Tangled in the Threads

Jon Udell, January 21, 2002

Radio UserLand 8

The next turn of the wheel

Radio UserLand 8 is the latest installment in a story that began almost 15 years ago. The plot has taken twists and turns that have left many people (including me, at times) bewildered. Sailing on a tumultuous sea, UserLand's founder, Dave Winer, has had to tack frequently -- towards the GUI then the web, towards the server then the client. Along the way, certain principles have remained constant:

Tuning into Radio's big picture

My own Radio blog documents my first few days of fiddling with Radio 8, so you can check there for the blow-by-blow. Here, I want to focus on broader themes and tell the big story. There's so much history behind this product, and there are so many layers to it, that it can be hard to discern the basic storyline. Here are some key plot elements.

Writing for the web

Dave's premise, and mine too, is that the web has been in a state of arrested development since shortly after its birth. It was meant, from the start, to be a two-way collaborative writing environment, not a one-way publisher-to-reader environment. Tim Berners-Lee's ur-browser was, like the W3C's testbed browser Amaya still is, an HTML editor as well as viewer.

I've written elsewhere about the universal canvas. There are many deep issues here that won't be fully resolved for a long time. But things are moving, on several fronts, in the right direction. Part of the answer is consensus around XML as a common data format, and we're getting there. Part of the answer is a ubiquitous replacement for the browser's hopelessly primitive TEXTAREA widget. The Microsoft DHTML edit control, exploited by Radio and other web-writing systems, is a flawed solution in several ways -- IE-only, producing HTML rather than XHTML or XML. But the fact is that for the 90% of users who are running IE browsers, it works well enough -- and (to my taste) better than the Java-based alternatives I've tried. By that I mean: well enough so that, once other pieces of the puzzle fall into place (like content management, syndication, and community), the resulting network effect will, I hope, force the issue and make native XML-capable WYSIWYG editing a first-class capability of all browsers (or whatever replaces what we now call browsers). That said, writing off 10% of the world's web-writing population isn't OK.1 Interim options could include a Mozilla native solution, a Java-based solution, or (since Radio is a commercial product), an industrial-strength and Netscape-capable implementation of the edit control, such as Ektron's eWebEditPro.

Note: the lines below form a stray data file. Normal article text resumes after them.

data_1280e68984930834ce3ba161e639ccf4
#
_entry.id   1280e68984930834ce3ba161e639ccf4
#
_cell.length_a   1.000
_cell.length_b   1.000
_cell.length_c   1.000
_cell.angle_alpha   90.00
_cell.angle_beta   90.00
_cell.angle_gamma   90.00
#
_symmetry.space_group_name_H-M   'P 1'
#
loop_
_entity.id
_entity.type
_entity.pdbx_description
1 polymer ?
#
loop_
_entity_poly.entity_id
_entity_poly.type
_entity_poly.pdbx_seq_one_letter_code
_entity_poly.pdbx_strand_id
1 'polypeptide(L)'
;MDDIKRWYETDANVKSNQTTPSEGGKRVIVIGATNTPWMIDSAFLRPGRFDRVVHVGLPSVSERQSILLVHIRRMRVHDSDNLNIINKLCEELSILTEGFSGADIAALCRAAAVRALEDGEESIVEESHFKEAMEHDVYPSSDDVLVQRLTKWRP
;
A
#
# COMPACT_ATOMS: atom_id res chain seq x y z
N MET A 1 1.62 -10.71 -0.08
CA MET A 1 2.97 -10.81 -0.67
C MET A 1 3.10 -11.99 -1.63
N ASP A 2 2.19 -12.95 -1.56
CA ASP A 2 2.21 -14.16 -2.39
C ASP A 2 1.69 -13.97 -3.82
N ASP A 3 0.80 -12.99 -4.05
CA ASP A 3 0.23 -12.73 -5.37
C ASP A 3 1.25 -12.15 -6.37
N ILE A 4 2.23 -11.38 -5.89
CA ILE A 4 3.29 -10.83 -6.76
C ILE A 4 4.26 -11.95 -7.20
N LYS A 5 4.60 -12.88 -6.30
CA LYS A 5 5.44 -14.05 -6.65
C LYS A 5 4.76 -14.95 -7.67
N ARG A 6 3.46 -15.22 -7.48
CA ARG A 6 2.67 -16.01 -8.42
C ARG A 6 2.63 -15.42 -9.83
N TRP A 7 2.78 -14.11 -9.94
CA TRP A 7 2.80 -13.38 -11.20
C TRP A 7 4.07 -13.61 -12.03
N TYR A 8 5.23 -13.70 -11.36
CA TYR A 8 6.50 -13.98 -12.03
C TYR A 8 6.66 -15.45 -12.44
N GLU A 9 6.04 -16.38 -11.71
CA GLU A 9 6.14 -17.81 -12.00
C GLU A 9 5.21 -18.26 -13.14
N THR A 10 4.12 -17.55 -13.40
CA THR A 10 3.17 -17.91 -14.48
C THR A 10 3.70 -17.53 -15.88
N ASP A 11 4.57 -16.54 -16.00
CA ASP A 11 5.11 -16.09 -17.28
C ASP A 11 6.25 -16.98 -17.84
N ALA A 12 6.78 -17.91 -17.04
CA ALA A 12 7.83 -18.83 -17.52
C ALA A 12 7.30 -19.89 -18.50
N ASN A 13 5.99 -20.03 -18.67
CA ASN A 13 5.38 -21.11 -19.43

Although I haven't focused here on Radio's built-in outline-oriented editor, I don't discount it either. In the new version of Radio, it's pushed far into the background -- wisely, I think, since it confused many more new users than it delighted. But this is an old technology which has lots of future use left in it, and room for growth. Once we take writing in XML for granted, we'll need and want structure-aware editors. Meanwhile, long-time Frontier users -- and I am admittedly not one -- can do outline-oriented HTML editing today in Radio.


Like other script-and-template-driven web programming environments, Radio is extensible in a million different ways. Since it does not function primarily as a server, but rather as a client-based tool for writing and website management, it may not be immediately obvious why, never mind how, to extend it. Here's why: because optimization and customization of our writing and communication tools is one of the great challenges of the decade. None of the web's amazing programmability does us a lick of good when it comes to improving how we communicate, since we still communicate mainly in fixed-function email clients that we can't layer interesting applications on top of. Bringing the httpd to the client, and harnessing the web's programmability for client-side apps, was what inspired my dhttp project years ago, and Radio has this same vision.